What is renal papillary necrosis?
Renal papillary necrosis is a disorder of the kidneys in which some or all of the renal papillae die. The renal papillae are the areas where the openings of the collecting ducts enter the kidney and where urine flows into the ureters.
The prognosis depends on the severity of the disease. In some cases the condition resolves by itself. In other cases, it may be accompanied by renal failure possibly necessitating a kidney transplant or dialysis.
One possible effect of renal papillary necrosis is that the kidneys are no longer capable of concentrating urine. Symptoms may include the following:
- Back or flank pain
- Blood in the urine
- Cloudy, dark or reddish urine
- Tissue fragments in the urine
Other symptoms may include:
- Fever and chills
- More frequent need to urinate
- Pain when urinating
Medical tests for renal papillary necrosis
The affected part of the kidney may be tender during examination. Other important aspects are a possible history of urinary tract infection or signs of urinary obstruction and renal failure.
Some of the tests that may be performed are:
- Urine and blood analysis
- Ultrasound, CT scan and other kidney investigations
What are the causes of renal papillary necrosis?
In many cases, it presents in association with analgesic nephropathy. This is damage to one or both kidneys caused by excessive exposure to an analgesic. However, there are other diseases that can also cause renal papillary necrosis, such as:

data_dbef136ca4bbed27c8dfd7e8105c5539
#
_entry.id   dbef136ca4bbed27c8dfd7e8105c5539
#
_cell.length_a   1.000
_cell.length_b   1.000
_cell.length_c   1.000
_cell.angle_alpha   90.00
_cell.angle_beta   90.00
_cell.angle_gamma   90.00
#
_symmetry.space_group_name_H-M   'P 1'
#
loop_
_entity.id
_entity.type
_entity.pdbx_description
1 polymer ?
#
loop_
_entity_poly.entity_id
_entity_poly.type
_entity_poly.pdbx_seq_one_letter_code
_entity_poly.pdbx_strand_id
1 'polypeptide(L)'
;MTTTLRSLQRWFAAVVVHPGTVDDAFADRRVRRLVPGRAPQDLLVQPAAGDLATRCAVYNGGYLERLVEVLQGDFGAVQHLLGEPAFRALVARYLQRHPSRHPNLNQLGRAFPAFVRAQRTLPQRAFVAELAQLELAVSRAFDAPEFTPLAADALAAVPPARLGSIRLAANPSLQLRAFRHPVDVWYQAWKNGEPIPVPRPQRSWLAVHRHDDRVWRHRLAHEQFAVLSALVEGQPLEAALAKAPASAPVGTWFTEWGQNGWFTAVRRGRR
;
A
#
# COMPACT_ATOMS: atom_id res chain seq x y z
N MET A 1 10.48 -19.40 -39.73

- Diabetic nephropathy
- Rejection of a kidney transplant
- Kidney infection
- Sickle-cell anaemia, a common cause in children
- Urinary tract obstruction
Can it be prevented?
Regular monitoring of diabetes or sickle-cell anaemia is important, as this will reduce the risk. In relation to renal papillary necrosis due to analgesic nephropathy, prudency and moderation must be exercised when using medications, including over-the-counter analgesics.
Treatment of renal papillary necrosis
There is not a specific treatment for renal papillary necrosis. The cure depends on the cause, whether it can be controlled. The condition might resolve by itself. In other cases, people with this condition will develop renal failure and require dialysis or a kidney transplant.
If the physician suspects that the cause is analgesic nephropathy, they will recommend the discontinuation of the medications, which may eventually lead to cure over time.
Which specialist treats it?
The specialist who treats renal papillary necrosis is a nephrologist.